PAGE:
Saturday, December 1, 2007
The December Harvest Calendar
It’s funny how the excitement of a December farmer’s market can match the height of the harvest in August or September. The sun shines low and pale now, and it’s gone altogether by 4:30. And the vibrant colors of late summer and early autumn have been replaced by the staid deep green of kale and collard, the quiet buff of parsnips, and the often-drab pods of fully matured shell beans.
But in spite of the change in season, farmers, chefs, and shoppers still crowd the Union Square greenmarket, stamping their feet and puffing great clouds of breath into the chilly air. There’s an atmosphere of expectation, though it’s hard to tell how much of it is the invigorating end of the heat and how much is the bracing perfume of evergreen that suddenly envelops the market.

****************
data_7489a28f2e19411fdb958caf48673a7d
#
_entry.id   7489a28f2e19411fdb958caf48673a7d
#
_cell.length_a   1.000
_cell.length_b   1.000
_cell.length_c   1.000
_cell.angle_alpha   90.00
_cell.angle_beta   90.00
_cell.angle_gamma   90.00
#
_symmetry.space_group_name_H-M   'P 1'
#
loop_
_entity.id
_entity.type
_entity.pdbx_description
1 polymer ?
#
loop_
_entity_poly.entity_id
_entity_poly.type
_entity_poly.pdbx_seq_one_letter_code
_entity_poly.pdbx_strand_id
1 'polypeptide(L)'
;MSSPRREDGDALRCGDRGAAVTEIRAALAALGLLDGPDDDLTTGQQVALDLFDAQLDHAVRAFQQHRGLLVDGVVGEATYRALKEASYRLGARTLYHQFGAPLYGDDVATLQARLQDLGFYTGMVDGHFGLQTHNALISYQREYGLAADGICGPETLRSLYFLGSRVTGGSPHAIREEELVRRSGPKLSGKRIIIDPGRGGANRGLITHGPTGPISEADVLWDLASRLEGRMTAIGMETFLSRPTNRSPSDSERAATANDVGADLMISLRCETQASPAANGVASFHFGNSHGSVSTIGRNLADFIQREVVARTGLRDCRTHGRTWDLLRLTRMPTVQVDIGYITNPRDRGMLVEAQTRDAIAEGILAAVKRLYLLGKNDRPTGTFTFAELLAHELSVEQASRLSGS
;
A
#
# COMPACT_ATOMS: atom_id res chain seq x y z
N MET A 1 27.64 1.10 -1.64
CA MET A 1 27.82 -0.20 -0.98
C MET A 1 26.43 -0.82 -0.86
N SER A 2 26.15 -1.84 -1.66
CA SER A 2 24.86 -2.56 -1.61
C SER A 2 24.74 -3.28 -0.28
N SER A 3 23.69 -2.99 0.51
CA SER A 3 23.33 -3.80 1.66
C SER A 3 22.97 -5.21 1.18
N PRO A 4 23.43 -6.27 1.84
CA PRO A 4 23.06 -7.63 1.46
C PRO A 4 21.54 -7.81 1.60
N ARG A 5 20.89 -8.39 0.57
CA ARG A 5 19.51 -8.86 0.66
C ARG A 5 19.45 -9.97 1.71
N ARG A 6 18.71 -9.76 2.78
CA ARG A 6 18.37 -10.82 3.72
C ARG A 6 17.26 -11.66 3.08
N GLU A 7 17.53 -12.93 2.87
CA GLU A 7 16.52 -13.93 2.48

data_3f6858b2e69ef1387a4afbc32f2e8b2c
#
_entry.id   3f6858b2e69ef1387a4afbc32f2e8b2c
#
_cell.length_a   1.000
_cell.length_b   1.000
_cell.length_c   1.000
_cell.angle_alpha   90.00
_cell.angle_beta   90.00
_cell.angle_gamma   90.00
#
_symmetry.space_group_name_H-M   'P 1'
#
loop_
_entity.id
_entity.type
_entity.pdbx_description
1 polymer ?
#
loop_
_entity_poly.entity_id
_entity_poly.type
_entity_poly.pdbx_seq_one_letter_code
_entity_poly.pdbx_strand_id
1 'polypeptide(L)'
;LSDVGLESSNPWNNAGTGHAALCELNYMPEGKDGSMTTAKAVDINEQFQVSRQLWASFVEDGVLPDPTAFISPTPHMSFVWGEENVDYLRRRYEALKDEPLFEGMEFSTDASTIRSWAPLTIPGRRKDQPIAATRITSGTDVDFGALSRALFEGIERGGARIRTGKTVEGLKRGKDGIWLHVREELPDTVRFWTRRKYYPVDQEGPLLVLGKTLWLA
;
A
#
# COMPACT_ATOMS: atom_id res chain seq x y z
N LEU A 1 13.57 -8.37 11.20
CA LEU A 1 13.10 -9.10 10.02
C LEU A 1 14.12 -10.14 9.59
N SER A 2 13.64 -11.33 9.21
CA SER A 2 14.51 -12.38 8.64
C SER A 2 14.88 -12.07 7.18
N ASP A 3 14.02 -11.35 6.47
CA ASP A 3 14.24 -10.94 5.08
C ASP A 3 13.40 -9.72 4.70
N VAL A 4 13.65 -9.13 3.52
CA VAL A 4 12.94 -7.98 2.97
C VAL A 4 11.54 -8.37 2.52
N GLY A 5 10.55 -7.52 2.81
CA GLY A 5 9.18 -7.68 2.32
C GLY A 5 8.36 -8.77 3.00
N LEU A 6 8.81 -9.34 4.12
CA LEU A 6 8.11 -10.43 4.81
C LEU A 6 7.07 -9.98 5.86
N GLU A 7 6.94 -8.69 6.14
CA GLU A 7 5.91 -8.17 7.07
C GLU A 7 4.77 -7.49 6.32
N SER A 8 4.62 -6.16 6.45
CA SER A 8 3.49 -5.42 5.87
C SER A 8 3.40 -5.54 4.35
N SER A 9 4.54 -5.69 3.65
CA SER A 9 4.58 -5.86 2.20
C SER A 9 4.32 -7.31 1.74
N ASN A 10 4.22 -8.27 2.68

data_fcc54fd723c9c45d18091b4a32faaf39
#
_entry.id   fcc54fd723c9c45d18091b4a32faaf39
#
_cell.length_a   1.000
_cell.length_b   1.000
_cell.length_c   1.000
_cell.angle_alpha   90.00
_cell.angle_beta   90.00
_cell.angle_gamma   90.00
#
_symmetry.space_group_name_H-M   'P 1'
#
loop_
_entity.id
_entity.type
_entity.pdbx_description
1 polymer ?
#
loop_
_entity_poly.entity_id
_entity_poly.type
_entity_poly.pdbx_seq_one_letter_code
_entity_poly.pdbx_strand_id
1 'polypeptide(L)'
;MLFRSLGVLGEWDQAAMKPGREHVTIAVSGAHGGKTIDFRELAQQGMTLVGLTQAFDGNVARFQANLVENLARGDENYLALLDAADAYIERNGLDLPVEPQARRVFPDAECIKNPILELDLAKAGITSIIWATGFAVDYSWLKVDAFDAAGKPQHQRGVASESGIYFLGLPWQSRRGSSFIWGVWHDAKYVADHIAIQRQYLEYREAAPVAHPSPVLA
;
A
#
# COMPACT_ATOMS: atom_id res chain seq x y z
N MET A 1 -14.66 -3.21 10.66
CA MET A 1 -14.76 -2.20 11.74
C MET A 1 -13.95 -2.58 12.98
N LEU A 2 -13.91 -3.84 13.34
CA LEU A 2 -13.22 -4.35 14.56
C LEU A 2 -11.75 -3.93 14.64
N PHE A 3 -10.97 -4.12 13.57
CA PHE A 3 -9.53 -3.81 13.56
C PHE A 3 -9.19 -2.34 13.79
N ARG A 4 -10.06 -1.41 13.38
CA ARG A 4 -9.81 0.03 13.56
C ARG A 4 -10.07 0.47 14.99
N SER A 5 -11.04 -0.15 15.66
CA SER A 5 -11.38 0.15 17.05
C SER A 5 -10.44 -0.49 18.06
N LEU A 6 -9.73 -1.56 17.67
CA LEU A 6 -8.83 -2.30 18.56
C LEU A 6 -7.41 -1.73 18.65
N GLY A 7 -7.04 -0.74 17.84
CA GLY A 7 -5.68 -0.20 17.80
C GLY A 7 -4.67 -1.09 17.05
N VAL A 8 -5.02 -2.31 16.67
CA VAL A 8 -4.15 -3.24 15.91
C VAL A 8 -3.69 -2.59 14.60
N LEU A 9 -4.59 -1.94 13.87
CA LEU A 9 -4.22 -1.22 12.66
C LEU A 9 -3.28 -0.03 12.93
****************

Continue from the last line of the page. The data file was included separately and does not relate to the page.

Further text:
The first time each year that I see those stacks of wreaths, coils of garland, and miniature forests of fir trees, I can't help but smile. And the amaryllis bulbs, cyclamen, and poinsettias are all out in full force now too. Plus the annual Union Square Holiday Market opened the day after Thanksgiving, and it’s been wonderful to buy a cup of hot cider from one of the apple vendors and wander to the south end of the square to browse through the stalls of ornaments, toys, and gifts.
Make the most of those apples, by the way. They’re still crisp and fragrant, but they’ll loose their fresh crunch before too long. And though the beet, cabbage, carrot, leek, onion, potato, winter squash, turnip, and pear harvests are all officially over now too, these crops are available from cold storage and are still full of flavor.
Still being harvested this December are the parsnips and shell beans, plus collard greens, kale, and other hardy greens until the first snow. Enjoy these crops while they’re fresh from the field – there won’t be any new harvests now until April.
Find a guide to New York’s holiday markets here. And, as always, the harvest calendar is available in the sidebar over there on the right all month. The information comes from the CENYC, which runs the Greenmarket & New Farmer Development Project. To locate markets near you in the US, check the Zip or City Quick Search at Local Harvest.
Happy December, happy winter, and happy holidays!